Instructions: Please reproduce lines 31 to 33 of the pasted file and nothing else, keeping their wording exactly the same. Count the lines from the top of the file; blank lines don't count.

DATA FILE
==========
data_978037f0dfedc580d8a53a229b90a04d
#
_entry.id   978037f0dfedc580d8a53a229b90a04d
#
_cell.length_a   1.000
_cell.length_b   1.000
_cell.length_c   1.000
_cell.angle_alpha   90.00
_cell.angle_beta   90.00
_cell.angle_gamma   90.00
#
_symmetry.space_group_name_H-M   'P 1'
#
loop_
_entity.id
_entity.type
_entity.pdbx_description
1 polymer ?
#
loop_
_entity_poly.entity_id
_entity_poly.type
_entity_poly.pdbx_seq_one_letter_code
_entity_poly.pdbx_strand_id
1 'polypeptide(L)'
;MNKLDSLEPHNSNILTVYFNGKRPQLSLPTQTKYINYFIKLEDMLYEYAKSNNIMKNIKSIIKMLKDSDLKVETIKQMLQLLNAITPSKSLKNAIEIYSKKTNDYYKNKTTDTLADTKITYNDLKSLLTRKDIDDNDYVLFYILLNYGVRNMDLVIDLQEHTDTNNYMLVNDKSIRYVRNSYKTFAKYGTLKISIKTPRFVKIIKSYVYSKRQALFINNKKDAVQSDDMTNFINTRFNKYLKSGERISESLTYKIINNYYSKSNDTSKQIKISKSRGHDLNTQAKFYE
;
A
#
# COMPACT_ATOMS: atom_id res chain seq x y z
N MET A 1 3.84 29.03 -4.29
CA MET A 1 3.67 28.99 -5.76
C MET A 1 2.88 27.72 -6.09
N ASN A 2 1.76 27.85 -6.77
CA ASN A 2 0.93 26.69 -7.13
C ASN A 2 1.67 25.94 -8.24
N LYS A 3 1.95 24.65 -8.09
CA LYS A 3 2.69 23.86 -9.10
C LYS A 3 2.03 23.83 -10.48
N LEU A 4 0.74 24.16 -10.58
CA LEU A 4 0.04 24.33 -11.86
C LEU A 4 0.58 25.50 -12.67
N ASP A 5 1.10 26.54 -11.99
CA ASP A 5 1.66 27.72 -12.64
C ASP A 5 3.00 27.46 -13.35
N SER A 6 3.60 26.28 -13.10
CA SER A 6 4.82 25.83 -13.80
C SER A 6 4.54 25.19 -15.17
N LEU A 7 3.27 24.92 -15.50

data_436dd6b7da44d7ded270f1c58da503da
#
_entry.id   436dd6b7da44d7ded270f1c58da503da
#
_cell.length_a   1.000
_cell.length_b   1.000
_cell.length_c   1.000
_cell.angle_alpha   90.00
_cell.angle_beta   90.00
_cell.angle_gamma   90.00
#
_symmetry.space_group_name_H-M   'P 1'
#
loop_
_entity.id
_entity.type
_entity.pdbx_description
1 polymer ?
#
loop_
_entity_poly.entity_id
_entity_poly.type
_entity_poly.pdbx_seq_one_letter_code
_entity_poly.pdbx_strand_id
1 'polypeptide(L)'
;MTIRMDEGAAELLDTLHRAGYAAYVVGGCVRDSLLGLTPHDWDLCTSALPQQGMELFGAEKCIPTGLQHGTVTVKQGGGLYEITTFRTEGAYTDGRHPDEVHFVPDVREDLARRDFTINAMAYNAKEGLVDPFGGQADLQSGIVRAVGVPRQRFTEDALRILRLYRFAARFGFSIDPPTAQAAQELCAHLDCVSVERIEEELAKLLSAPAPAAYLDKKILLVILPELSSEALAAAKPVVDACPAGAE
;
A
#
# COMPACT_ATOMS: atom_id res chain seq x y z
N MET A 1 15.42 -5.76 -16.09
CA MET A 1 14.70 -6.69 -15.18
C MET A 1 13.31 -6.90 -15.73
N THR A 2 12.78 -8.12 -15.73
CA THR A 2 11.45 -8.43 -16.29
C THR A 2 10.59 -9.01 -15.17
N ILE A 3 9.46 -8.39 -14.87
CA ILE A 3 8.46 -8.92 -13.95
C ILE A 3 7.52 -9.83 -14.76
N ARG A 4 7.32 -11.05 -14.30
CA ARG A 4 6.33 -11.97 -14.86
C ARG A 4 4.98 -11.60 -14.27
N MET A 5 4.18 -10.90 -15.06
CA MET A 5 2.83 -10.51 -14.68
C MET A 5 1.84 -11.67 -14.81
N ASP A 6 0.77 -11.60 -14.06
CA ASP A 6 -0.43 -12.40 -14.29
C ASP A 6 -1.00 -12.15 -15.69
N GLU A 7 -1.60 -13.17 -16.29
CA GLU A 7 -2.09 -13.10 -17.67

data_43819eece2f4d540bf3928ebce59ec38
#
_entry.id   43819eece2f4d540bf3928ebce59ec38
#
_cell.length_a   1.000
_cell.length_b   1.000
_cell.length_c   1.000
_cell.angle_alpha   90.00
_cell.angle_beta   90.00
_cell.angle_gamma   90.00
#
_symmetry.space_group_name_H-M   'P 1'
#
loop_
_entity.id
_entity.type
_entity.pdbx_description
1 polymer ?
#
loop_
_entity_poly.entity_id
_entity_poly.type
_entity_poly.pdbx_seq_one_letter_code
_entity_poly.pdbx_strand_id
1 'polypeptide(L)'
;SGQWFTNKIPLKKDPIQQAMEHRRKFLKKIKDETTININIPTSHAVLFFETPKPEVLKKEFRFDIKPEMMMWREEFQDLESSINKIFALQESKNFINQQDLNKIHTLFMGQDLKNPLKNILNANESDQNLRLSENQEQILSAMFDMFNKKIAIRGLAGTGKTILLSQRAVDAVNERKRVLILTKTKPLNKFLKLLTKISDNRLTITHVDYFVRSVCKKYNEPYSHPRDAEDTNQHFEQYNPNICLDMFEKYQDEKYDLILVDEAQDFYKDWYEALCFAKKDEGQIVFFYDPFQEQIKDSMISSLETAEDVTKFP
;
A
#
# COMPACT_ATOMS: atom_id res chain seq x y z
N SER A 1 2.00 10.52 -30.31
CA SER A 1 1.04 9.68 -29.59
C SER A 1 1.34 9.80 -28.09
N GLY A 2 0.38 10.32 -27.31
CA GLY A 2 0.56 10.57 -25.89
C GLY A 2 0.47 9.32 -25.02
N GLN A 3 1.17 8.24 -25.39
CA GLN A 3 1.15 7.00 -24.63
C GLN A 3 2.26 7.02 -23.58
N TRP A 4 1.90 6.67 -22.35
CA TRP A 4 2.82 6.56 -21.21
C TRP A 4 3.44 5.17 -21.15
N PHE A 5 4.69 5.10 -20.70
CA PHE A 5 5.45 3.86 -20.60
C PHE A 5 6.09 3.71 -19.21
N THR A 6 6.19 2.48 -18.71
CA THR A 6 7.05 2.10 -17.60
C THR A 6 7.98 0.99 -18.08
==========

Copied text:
N MET A 1 3.84 29.03 -4.29
CA MET A 1 3.67 28.99 -5.76
C MET A 1 2.88 27.72 -6.09